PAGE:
I would rate communication as the #1 lack of all time.
After all, what’s NOT a communication issue these days?
Why your boss said you didn’t get the promotion.
Why other departments complain about your team.
Why the team feels in the dark.
So, what does “it’s a communication issue” mean anyway.
At its core, communication is how we engage each other.
The intent is to open up and shorten the distance between people. To connect.
To tune in.
The Communication Dance
Communication … it takes two to tango: a sender and a receiver.
If, I, as the sender, want to engage you in a certain way, my message (what I do or say or write or express) and how I communicate it have to convey that particular intent.
The receiver, on the other hand, not only has to hear it, but has to hear it in the way the message was intended.
This is where it gets complicated.
In far too many situations than we’d like to admit, communication can look like a field full of land mines between what you “send” and what is “received.”
Your best bet is to avoid getting into those predicaments in your communication in the first place.
Perhaps easier said than done!
However, to support that pursuit, I present to you:
The 5 Completely Preventable Communication Land Mines
(including moments that mess you up and make others feel like you are messing with them)
1. Over-reliance on email
Email is good for conveying information, but for everything else – like having a normal conversation – it’s second rate. Email is one-way communication, easily misinterpreted, and easy to hide behind.
“Hey, Dr. Patterson. You don’t have to come in to work on Monday. Or ever for that matter. Have a nice day.”
And don’t get me started on “reply all.”
Virtual meetings fit into this mix as well. Check out the podcast link below for an expansion on that topic.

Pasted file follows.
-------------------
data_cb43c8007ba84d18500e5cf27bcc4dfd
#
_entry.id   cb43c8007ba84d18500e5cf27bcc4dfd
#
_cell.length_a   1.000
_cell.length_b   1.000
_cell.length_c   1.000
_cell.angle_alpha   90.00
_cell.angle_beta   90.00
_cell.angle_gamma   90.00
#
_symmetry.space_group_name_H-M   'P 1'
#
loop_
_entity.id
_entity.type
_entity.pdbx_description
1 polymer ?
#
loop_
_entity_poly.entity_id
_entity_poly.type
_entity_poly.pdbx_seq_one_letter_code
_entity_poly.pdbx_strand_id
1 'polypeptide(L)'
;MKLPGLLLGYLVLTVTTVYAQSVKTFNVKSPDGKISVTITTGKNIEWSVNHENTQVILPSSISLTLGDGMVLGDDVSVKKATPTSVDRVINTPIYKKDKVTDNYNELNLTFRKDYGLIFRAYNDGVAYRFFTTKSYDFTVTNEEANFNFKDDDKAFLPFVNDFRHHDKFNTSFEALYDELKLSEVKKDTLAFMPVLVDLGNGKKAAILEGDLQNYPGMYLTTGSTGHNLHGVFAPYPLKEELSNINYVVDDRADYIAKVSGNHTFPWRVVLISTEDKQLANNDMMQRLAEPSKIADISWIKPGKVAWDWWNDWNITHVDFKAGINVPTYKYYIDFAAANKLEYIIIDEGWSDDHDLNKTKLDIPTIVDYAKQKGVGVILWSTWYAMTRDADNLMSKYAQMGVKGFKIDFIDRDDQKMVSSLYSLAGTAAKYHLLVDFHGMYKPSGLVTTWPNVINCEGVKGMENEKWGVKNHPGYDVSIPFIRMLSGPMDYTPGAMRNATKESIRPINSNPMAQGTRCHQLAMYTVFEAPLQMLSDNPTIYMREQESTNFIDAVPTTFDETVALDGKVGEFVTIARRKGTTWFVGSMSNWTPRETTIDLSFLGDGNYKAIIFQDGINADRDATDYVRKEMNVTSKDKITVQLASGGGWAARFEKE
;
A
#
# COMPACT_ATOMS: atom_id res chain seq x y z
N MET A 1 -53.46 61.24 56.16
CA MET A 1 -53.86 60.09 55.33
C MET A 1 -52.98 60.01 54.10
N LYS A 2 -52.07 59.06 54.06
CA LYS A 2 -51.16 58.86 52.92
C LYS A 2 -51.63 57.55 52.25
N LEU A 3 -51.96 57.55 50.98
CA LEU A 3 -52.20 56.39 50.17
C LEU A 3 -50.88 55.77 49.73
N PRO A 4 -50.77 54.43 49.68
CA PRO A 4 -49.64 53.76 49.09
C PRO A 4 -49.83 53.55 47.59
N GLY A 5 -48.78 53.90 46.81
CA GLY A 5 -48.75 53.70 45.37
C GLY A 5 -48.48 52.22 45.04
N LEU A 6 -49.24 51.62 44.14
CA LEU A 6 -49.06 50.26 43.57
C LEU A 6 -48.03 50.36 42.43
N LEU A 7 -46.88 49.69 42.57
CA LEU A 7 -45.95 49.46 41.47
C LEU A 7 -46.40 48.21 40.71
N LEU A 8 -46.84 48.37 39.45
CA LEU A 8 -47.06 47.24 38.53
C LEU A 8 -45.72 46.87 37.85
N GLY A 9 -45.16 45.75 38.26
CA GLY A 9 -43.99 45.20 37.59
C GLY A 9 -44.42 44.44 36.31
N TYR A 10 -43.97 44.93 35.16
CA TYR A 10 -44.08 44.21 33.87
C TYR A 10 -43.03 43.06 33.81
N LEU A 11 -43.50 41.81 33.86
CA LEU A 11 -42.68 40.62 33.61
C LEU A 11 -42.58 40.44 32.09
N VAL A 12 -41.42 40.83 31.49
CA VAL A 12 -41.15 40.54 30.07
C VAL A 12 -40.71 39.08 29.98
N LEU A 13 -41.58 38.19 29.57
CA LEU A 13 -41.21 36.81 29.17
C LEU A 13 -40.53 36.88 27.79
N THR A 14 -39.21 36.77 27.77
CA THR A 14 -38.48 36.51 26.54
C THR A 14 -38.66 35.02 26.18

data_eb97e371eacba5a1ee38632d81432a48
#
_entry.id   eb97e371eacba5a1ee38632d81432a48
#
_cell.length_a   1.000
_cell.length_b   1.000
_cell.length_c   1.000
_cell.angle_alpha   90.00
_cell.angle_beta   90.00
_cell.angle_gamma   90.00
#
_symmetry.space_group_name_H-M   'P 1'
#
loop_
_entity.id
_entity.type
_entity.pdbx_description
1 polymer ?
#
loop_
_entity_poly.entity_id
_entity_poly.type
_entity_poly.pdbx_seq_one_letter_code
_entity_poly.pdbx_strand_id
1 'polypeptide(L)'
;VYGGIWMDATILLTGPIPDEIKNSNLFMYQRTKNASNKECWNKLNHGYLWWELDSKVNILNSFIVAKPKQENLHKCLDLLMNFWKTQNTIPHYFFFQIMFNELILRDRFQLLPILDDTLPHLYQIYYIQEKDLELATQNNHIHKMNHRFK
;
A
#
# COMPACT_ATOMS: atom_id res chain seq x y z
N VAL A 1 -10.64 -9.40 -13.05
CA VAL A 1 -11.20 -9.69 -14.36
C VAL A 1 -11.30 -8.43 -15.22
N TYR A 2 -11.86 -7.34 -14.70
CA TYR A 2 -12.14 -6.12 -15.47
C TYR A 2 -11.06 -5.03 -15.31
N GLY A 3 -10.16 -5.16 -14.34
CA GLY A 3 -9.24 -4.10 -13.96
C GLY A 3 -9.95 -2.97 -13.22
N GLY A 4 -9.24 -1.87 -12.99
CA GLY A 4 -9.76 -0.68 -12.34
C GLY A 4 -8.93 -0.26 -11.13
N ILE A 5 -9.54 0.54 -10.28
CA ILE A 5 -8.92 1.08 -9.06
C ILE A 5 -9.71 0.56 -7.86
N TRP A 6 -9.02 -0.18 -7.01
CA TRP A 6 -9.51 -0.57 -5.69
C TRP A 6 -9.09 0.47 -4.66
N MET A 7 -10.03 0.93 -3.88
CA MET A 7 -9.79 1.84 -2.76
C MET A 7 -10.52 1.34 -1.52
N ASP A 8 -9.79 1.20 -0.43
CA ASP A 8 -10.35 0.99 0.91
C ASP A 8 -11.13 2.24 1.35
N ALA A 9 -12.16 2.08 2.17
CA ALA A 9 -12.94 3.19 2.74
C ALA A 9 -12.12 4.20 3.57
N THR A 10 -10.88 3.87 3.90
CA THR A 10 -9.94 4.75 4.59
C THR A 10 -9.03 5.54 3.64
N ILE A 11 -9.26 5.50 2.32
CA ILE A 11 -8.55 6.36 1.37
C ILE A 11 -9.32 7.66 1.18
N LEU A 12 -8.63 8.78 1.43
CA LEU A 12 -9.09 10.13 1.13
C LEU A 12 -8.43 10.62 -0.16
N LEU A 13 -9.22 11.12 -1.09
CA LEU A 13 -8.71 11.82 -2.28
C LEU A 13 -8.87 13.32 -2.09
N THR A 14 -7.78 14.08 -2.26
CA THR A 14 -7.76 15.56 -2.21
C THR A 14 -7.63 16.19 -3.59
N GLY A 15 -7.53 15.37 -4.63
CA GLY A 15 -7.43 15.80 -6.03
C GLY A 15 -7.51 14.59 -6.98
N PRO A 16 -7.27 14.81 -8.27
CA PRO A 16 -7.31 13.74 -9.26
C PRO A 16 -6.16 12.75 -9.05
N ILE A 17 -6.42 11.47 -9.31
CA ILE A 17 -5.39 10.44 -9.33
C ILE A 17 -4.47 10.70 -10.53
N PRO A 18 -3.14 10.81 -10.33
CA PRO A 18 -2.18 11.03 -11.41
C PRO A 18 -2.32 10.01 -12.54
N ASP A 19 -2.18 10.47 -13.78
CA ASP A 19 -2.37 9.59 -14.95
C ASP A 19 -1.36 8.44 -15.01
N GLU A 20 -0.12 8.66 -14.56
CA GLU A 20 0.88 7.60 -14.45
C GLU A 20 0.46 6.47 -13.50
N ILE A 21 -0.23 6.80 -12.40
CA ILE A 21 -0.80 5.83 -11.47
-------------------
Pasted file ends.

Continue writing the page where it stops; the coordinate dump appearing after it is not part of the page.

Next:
Check out the following podcast episode:
Alan Patterson and guest, Kelly Norton, discuss two critical modern-day communication vehicles that are used, misused, and abused. Email … which enables us to write dissertation-size messages, solve problems, start wars, and spread rumors with just a few clicks of the keys. And, our dependence on virtual meetings…
2. Saying stuff like “I know how you feel” or “you don’t understand”
These are feeble attempts to close the distance and show empathy, but they can easily piss people off.
“You know how I feel? No f…ing way.”
“ I don’t understand? How about you understand this.”
Why not just say,” “that’s really sad” and “I’m so sorry” or “I don’t think I’m explaining things clearly” or “you look like you have some questions.”
Drop the psychobabble. Just tune in and listen. Close the distance, not increase it.
And don’t get me started with “I feel your pain.”
3. “No news is good news”
I don’t know where this assumption comes from.
I think it’s when people say something like, “if you don’t hear from me, everything is ok.”
Hell no, it’s not ok. No news is bad news. So just contact me and let me know how things are going. Is that such a big deal?
4. Speaking at the level of understanding of the audience
Ever been in a meeting where some Bill Brainiac was giving a presentation and the audience had no idea what he was talking about?
Is this guy clueless?
Didn’t learn what Plato said about knowing your audience.
Oh, and very rude. I can smell his ego from here.
5. When what you say or do don’t line up
It’s a cliche but “walk the talk people.” In all ways. When you attempt to write something that doesn’t sound like you, isn’t you, not even close to how you talk, you’re messing with people.
People don’t like to be messed with. It’s instantaneous inconsistency.
Kids and pets pick up on it right away. So do your co-workers.
It sounds insincere, and it corrodes trust. Don’t be one of those people who says one thing then does another.
A piece of unsolicited advice…
What you communicate, how you communicate, and why you communicate have everything and nothing to do with you.
I know, it’s hard to wrap your brain around that one. Trust me – it’s not that difficult.
If you can walk away with anything from this, remember this: Communication is not about whether other people get you. It’s about whether you get other people.
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